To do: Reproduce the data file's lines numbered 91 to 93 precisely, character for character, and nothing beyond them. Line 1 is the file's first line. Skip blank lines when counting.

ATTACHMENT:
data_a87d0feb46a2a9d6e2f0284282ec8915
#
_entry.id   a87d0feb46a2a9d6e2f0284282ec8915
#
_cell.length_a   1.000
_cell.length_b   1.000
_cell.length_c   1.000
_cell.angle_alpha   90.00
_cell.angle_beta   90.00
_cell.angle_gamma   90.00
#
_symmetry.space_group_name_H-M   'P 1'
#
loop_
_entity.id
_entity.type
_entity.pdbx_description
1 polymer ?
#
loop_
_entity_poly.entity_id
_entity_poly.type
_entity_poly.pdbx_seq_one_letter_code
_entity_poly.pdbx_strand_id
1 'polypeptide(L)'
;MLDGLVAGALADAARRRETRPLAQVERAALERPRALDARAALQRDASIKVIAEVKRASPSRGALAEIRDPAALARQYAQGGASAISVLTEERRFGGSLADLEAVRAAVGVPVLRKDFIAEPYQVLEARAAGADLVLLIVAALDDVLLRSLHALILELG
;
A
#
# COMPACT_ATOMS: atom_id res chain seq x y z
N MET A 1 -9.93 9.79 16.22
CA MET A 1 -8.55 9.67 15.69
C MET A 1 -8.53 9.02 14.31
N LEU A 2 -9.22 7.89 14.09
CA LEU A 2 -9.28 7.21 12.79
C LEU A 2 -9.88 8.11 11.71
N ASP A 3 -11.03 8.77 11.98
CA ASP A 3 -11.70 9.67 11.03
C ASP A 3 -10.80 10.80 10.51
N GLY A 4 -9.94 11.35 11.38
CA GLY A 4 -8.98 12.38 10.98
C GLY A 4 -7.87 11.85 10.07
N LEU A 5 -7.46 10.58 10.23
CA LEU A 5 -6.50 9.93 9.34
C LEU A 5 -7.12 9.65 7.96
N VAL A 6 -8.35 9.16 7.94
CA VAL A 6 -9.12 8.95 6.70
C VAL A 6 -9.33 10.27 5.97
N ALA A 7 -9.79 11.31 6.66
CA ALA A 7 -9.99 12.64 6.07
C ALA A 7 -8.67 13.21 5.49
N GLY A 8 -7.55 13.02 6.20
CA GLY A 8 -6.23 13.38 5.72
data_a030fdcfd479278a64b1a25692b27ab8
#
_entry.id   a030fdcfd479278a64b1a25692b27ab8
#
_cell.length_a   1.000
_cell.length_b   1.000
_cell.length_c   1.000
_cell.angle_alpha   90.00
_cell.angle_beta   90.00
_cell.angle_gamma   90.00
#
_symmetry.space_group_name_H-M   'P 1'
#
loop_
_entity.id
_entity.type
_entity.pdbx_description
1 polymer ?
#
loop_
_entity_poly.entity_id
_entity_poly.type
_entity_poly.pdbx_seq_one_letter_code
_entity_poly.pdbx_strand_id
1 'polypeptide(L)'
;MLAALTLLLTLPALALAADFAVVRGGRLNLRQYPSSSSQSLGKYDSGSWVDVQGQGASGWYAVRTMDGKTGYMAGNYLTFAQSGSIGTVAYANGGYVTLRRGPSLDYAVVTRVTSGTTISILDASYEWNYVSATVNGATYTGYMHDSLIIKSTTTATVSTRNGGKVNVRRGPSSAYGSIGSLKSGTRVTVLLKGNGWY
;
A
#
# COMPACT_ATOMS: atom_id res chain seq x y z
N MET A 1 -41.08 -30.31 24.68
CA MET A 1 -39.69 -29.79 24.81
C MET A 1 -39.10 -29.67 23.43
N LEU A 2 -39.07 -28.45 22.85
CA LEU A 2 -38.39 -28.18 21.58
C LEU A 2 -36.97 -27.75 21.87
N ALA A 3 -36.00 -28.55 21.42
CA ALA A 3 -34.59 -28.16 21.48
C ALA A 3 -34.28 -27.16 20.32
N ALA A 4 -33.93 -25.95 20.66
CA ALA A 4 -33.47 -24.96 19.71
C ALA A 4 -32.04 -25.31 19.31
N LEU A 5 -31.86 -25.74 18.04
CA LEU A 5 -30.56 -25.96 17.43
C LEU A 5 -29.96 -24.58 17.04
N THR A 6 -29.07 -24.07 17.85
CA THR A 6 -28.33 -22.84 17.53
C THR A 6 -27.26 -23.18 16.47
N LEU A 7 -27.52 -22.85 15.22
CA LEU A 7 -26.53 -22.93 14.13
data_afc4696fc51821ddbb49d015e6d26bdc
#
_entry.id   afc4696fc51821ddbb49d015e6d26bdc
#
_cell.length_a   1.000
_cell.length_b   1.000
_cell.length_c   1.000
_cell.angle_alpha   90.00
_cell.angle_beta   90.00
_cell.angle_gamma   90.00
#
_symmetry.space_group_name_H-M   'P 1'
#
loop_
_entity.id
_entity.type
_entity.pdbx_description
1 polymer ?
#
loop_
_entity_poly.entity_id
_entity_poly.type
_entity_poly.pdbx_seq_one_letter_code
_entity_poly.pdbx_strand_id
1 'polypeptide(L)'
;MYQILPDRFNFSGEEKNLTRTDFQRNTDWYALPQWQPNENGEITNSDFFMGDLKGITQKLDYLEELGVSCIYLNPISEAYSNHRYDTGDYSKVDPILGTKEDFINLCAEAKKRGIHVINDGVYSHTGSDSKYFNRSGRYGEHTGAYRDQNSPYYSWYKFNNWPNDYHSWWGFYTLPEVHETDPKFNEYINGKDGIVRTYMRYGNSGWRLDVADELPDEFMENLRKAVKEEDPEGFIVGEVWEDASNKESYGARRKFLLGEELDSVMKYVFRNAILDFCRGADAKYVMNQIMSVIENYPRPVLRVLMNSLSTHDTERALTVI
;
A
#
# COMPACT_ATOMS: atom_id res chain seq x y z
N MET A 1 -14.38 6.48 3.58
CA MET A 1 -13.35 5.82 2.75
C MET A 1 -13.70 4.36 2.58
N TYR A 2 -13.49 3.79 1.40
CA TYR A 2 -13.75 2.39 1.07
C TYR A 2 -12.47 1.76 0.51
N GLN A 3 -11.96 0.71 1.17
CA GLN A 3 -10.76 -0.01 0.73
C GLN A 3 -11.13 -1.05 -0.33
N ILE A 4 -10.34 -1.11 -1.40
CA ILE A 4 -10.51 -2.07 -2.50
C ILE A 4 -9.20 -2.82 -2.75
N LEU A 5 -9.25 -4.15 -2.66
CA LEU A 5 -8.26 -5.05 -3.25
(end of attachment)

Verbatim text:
CA ALA A 3 -34.59 -28.16 21.48
C ALA A 3 -34.28 -27.16 20.32
N ALA A 4 -33.93 -25.95 20.66